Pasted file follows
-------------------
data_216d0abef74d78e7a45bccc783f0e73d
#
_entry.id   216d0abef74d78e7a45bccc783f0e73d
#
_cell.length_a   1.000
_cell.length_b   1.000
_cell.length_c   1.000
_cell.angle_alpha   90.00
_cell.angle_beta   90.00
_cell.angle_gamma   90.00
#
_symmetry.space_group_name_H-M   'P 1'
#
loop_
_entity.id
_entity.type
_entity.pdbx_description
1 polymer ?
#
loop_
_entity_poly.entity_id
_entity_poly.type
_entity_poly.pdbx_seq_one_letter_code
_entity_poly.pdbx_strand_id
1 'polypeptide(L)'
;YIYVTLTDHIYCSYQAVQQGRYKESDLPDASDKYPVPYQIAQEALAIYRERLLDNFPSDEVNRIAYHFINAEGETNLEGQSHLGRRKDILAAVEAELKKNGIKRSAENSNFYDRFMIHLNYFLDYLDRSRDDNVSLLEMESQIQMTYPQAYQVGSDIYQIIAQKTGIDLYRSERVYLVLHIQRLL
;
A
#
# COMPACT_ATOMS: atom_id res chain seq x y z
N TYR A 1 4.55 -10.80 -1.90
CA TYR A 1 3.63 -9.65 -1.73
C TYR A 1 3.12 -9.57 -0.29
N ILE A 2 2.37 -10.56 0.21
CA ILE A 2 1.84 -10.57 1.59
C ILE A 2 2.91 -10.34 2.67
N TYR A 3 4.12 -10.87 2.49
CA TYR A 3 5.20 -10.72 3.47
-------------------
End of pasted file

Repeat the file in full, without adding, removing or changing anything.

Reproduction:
data_216d0abef74d78e7a45bccc783f0e73d
#
_entry.id   216d0abef74d78e7a45bccc783f0e73d
#
_cell.length_a   1.000
_cell.length_b   1.000
_cell.length_c   1.000
_cell.angle_alpha   90.00
_cell.angle_beta   90.00
_cell.angle_gamma   90.00
#
_symmetry.space_group_name_H-M   'P 1'
#
loop_
_entity.id
_entity.type
_entity.pdbx_description
1 polymer ?
#
loop_
_entity_poly.entity_id
_entity_poly.type
_entity_poly.pdbx_seq_one_letter_code
_entity_poly.pdbx_strand_id
1 'polypeptide(L)'
;YIYVTLTDHIYCSYQAVQQGRYKESDLPDASDKYPVPYQIAQEALAIYRERLLDNFPSDEVNRIAYHFINAEGETNLEGQSHLGRRKDILAAVEAELKKNGIKRSAENSNFYDRFMIHLNYFLDYLDRSRDDNVSLLEMESQIQMTYPQAYQVGSDIYQIIAQKTGIDLYRSERVYLVLHIQRLL
;
A
#
# COMPACT_ATOMS: atom_id res chain seq x y z
N TYR A 1 4.55 -10.80 -1.90
CA TYR A 1 3.63 -9.65 -1.73
C TYR A 1 3.12 -9.57 -0.29
N ILE A 2 2.37 -10.56 0.21
CA ILE A 2 1.84 -10.57 1.59
C ILE A 2 2.91 -10.34 2.67
N TYR A 3 4.12 -10.87 2.49
CA TYR A 3 5.20 -10.72 3.47